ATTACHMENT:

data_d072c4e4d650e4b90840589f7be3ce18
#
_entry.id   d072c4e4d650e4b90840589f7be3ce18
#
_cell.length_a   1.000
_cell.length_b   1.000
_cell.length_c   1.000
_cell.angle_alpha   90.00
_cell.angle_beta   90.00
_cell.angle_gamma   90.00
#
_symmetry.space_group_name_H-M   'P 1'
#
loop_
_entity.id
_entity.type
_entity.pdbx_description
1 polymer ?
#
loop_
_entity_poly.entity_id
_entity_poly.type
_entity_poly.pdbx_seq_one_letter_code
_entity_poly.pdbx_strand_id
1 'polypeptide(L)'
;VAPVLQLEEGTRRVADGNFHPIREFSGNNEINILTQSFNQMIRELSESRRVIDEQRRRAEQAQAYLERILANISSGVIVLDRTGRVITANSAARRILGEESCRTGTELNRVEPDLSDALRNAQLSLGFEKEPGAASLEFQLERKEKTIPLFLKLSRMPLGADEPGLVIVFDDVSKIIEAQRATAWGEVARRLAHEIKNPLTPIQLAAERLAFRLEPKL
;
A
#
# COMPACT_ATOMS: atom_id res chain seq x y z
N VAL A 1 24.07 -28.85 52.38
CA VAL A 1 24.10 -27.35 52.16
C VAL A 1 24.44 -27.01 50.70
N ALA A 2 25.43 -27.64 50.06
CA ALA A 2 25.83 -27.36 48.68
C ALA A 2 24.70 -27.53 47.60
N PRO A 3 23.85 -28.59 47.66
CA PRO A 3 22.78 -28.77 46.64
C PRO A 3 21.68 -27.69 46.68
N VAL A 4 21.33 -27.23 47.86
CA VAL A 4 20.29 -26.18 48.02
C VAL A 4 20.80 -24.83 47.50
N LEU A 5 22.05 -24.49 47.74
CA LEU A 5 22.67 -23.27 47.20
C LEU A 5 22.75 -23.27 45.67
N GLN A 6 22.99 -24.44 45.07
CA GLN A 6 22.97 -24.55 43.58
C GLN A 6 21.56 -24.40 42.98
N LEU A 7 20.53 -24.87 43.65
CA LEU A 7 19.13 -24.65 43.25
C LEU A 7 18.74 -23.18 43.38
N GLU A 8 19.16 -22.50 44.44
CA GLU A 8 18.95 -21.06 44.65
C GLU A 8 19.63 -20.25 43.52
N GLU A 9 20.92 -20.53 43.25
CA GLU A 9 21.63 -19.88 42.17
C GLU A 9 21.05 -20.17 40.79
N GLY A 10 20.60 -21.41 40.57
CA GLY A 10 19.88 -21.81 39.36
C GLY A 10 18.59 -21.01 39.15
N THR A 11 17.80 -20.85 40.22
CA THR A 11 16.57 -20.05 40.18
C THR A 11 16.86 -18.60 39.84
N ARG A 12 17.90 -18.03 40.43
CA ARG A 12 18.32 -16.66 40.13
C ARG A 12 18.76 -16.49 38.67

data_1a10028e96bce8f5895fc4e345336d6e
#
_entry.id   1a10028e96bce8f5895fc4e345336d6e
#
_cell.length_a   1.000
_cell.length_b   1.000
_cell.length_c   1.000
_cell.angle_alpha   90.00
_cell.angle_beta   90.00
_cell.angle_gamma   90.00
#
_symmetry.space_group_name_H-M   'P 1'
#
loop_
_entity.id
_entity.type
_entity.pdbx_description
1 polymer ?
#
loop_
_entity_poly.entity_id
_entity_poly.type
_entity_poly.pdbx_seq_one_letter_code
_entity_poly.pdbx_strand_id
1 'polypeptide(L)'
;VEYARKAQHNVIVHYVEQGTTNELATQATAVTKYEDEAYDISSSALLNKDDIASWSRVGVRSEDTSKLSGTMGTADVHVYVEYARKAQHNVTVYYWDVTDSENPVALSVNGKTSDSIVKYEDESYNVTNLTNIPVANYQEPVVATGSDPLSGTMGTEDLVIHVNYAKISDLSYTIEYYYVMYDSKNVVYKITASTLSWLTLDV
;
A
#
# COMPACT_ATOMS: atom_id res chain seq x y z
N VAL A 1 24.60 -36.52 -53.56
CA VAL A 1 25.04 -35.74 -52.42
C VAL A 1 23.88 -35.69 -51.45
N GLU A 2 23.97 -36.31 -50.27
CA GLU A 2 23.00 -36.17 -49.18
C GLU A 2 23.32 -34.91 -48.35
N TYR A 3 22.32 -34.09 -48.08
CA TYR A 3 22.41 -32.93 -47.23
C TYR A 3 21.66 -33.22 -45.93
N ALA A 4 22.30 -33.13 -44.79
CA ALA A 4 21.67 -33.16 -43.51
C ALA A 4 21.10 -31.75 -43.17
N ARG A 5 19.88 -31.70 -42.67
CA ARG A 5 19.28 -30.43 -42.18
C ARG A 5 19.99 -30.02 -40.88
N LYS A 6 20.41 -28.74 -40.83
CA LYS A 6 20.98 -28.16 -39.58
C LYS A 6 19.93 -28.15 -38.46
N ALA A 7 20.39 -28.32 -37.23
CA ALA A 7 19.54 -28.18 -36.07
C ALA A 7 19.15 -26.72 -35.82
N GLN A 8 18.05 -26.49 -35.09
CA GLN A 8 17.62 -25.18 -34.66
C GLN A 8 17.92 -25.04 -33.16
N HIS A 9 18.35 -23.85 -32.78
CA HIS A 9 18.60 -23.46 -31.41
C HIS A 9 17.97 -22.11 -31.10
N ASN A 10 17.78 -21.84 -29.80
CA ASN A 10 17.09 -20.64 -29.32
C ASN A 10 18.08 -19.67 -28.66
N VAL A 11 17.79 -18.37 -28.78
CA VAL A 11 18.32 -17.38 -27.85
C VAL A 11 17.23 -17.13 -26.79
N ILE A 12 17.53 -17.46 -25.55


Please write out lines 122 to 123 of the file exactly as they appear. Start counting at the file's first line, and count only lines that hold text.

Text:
CA HIS A 9 18.60 -23.46 -31.41
C HIS A 9 17.97 -22.11 -31.10